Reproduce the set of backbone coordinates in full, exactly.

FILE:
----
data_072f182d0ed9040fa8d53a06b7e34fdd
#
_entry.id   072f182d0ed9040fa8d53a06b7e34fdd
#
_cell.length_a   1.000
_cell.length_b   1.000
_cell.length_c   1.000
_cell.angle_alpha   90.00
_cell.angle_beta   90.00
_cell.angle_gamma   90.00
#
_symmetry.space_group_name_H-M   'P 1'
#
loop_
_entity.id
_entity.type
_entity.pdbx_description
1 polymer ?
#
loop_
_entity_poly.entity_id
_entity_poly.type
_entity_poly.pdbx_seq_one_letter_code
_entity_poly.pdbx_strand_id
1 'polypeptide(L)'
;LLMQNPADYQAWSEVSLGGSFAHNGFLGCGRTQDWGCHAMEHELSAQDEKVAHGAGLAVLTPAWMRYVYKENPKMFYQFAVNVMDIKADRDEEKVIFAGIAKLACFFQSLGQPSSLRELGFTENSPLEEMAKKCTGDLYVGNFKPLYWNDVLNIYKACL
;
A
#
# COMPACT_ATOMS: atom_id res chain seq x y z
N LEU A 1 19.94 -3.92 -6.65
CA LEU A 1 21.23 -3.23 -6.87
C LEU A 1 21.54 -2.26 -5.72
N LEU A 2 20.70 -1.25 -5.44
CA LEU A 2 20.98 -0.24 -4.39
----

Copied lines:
data_072f182d0ed9040fa8d53a06b7e34fdd
#
_entry.id   072f182d0ed9040fa8d53a06b7e34fdd
#
_cell.length_a   1.000
_cell.length_b   1.000
_cell.length_c   1.000
_cell.angle_alpha   90.00
_cell.angle_beta   90.00
_cell.angle_gamma   90.00
#
_symmetry.space_group_name_H-M   'P 1'
#
loop_
_entity.id
_entity.type
_entity.pdbx_description
1 polymer ?
#
loop_
_entity_poly.entity_id
_entity_poly.type
_entity_poly.pdbx_seq_one_letter_code
_entity_poly.pdbx_strand_id
1 'polypeptide(L)'
;LLMQNPADYQAWSEVSLGGSFAHNGFLGCGRTQDWGCHAMEHELSAQDEKVAHGAGLAVLTPAWMRYVYKENPKMFYQFAVNVMDIKADRDEEKVIFAGIAKLACFFQSLGQPSSLRELGFTENSPLEEMAKKCTGDLYVGNFKPLYWNDVLNIYKACL
;
A
#
# COMPACT_ATOMS: atom_id res chain seq x y z
N LEU A 1 19.94 -3.92 -6.65
CA LEU A 1 21.23 -3.23 -6.87
C LEU A 1 21.54 -2.26 -5.72
N LEU A 2 20.70 -1.25 -5.44
CA LEU A 2 20.98 -0.24 -4.39